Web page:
The Colombian may try to kill two birds with one stone by employing former rebels in the country’s new medical marijuana market. The nation is in the middle of retooling both its drug policies and peace negotiations with guerilla fighters. Last year, Colombia legalized medical marijuana and, just last week, the government signed an historic ceasefire agreement with the FARC (Armed Revolutionary Forces of Colombia), a guerilla group that has been in armed conflict with the government since 1964.
The nation just handed out its first production and export license, and the market is primed to explode, with eyes toward distributing in the U.S., Germany, Canada, Holland, and Spain, according to the Wall Street Journal. Many of the richest areas of the country for cultivating marijuana are also the ones that have been inhabited by rebel fighters for half a century. And creating jobs for roughly 7,000 career rebel fighters after their demobilization is a major component of the country’s transition into peace. So, bringing together the former guerillas and the new worker-hungry cannabis industry could be beneficial to everyone.
“This could be an option for people affected by the conflict,” said Eduardo Diaz, a government official in charge of strategy for post-conflict zones.
The move is evidence of a new era for Colombia, one in stark contrast to its past as a nation afflicted by both a bloodletting illegal drug cartel and violence between the government and rebel fighters. In the 1970s, a booming marijuana export business created the market that gave rise to seemingly unstoppable narcotics kingpins, such as Pablo Escobar, which were responsible for countless murders within the country and without. Years later, the same crop could be used to heal the sick and bring the nation into a time of peace.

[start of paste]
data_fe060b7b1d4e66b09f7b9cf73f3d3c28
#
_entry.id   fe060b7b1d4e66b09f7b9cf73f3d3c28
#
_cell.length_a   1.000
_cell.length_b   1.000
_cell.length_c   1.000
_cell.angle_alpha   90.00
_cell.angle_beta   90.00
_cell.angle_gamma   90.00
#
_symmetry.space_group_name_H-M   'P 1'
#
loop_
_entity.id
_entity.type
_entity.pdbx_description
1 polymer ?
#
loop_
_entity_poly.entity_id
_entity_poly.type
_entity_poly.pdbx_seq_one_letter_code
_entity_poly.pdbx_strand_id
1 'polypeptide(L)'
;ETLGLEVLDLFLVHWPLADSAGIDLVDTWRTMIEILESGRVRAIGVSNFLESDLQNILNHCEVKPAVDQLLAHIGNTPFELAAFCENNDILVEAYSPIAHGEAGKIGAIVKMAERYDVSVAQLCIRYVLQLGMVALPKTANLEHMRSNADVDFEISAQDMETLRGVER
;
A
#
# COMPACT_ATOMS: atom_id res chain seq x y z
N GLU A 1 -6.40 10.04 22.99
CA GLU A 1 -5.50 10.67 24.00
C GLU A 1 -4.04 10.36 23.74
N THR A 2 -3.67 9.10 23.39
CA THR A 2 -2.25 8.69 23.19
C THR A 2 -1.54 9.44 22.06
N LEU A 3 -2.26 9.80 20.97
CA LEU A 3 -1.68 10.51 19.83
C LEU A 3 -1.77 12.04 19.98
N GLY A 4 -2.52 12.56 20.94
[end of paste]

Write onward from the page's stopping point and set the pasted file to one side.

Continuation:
“If the plan is well-regulated, with proper safeguards and oversight to ensure that neither the product nor the profits end up in the illegal market, then this is a perfectly legitimate endeavor,” Adam Isacson told WSJ. Isacson is an analyst in the Washington Office on Latin America think tank. “As long as those conditions are met, it could be emblematic of how Colombia might evolve from a pioneer of the illegal drug trade to a pioneer of a more creative, mature approach to drugs. And because medical cannabis is a new industry, there is no need to convince long-established, cautious employers to take a risk on hiring demobilized ex-combatants.”
A final peace deal between the government and rebellion is expected to go through July 20. There are currently no limits on the number of marijuana manufacturing and export licenses that can be handed out, though only extracts, and not raw cannabis flowers, are permitted to be exported from the country.
Photo via Flickr user medea_material